. A Seq2Seq model consists of two components: an encoder encodes the acoustic feature sequence into a high level representation, and a decoder generates the corresponding word sequence. The encoder leverages attention mechanism to fuse extracted features into a fixed-dimensional vector for capturing global semantic information of a speech signal. The decoder is a conditional language model (LM) to capture linguistic information of transcriptions. During decoding stage, the decoder predicts the current word in terms of the acoustic encoding of the encoder, history context, and the previous word at each step. This architecture is also referred to as Listen, Attend, and Spell.
Compared with speech transcriptions, abundant unsupervised text corpora, which have rich linguistic information, are easier to obtain. Large scale external text data is commonly used to train language models (LMs) to improve ASR performance in conventional hidden Markov model (HMM) or connectionist temporal classification (CTC) based ASR pipelines. However, because the encoder and the decoder are optimized jointly, it is non-trivial to integrate an external LM into a Seq2Seq model.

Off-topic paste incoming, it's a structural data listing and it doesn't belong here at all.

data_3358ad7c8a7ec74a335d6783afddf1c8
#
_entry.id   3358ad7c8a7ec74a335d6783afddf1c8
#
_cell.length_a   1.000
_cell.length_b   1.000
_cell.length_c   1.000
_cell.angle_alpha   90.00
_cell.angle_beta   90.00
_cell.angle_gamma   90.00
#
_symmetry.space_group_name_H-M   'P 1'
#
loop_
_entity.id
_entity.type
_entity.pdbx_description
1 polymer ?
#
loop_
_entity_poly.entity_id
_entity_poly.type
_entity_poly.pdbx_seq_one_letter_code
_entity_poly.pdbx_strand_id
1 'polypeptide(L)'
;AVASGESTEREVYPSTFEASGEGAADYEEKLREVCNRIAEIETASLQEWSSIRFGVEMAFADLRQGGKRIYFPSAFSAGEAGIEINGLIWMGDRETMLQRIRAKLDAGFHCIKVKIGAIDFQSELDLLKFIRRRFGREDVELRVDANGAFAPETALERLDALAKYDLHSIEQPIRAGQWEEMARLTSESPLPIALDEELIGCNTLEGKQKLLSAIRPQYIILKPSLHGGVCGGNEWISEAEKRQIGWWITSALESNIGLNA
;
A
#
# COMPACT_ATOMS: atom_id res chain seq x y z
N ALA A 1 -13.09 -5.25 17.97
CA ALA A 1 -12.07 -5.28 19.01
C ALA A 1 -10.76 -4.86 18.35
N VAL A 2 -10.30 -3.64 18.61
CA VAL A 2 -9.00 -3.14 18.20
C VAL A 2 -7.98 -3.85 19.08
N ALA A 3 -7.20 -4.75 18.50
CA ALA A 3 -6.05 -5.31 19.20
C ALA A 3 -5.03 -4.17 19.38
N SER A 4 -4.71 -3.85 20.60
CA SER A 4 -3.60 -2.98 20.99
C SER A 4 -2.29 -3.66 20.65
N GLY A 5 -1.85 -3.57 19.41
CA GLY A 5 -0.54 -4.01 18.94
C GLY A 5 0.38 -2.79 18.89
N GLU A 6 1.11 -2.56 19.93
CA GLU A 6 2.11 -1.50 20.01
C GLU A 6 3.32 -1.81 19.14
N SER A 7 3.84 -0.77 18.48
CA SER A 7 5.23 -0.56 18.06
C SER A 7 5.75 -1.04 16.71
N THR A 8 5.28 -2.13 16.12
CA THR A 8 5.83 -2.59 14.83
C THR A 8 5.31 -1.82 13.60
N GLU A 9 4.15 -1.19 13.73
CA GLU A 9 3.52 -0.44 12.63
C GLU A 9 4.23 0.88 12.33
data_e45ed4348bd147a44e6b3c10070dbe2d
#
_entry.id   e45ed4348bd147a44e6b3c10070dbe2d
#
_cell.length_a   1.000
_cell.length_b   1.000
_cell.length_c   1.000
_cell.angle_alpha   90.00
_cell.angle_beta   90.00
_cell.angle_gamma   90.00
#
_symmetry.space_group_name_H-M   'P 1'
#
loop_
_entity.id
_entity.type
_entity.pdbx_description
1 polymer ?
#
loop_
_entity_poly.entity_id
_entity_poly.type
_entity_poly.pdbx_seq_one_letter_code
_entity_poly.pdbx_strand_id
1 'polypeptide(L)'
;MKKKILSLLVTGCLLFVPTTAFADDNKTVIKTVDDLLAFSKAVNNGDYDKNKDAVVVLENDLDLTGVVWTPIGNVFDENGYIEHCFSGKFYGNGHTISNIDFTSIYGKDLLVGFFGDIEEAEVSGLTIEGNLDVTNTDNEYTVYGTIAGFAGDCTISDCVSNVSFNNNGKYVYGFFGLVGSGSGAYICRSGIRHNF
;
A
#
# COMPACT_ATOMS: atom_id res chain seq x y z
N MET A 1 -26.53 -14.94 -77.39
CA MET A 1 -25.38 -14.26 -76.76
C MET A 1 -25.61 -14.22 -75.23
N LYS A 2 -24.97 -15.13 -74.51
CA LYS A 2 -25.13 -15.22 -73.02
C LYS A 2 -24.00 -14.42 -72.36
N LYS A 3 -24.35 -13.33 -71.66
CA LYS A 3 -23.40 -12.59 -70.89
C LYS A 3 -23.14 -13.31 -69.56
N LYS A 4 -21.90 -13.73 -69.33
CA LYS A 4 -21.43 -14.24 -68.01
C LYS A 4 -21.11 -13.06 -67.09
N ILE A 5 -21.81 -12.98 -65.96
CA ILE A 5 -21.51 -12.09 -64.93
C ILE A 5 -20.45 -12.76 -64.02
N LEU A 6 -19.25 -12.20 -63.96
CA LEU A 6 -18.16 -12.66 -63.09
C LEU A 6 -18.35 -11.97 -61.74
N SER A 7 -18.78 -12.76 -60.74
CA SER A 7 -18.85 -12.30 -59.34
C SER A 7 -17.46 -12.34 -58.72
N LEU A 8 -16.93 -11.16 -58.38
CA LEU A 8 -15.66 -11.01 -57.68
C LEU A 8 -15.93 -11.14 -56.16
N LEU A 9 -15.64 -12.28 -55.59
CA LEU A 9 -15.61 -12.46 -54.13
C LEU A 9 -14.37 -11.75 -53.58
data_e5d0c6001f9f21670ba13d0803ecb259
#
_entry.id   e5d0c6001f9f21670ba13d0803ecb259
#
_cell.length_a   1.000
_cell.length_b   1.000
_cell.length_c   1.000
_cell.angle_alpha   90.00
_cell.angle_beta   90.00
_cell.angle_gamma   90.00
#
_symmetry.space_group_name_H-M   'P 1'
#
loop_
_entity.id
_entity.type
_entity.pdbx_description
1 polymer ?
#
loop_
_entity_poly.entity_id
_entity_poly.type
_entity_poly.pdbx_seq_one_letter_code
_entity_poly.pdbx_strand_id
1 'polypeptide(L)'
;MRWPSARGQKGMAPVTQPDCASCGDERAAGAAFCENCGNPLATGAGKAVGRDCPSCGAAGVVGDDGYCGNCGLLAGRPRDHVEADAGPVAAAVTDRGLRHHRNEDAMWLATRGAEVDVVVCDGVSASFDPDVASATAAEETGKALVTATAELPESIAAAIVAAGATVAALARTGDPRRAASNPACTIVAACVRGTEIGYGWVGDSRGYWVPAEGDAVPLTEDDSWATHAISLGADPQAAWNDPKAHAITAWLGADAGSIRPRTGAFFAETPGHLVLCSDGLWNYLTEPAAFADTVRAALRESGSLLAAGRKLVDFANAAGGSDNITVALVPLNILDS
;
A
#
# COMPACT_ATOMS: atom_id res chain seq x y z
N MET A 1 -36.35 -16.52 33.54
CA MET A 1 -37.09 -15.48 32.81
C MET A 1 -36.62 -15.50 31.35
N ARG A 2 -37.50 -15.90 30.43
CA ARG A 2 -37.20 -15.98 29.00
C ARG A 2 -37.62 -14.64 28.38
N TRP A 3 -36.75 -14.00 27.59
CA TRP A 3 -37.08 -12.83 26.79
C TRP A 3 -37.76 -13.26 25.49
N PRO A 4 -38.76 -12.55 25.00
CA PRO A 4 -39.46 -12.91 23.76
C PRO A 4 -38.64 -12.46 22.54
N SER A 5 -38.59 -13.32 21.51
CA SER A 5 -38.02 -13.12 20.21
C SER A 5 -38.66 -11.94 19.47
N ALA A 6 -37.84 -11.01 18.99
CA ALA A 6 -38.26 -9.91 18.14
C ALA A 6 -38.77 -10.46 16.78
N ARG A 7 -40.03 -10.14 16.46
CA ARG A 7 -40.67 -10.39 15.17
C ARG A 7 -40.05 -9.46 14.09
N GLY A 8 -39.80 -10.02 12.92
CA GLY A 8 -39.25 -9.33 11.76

Shallow fusion and deep fusion are two approaches to integrating an LM into a Seq2Seq model . Shallow fusion performs log-linear interpolation between the decoder of a Seq2Seq model and an external LM during beam search. The external LM can be -gram LM or neural network language models (NNLMs). It has achieved success in ASR tasks [1, 6]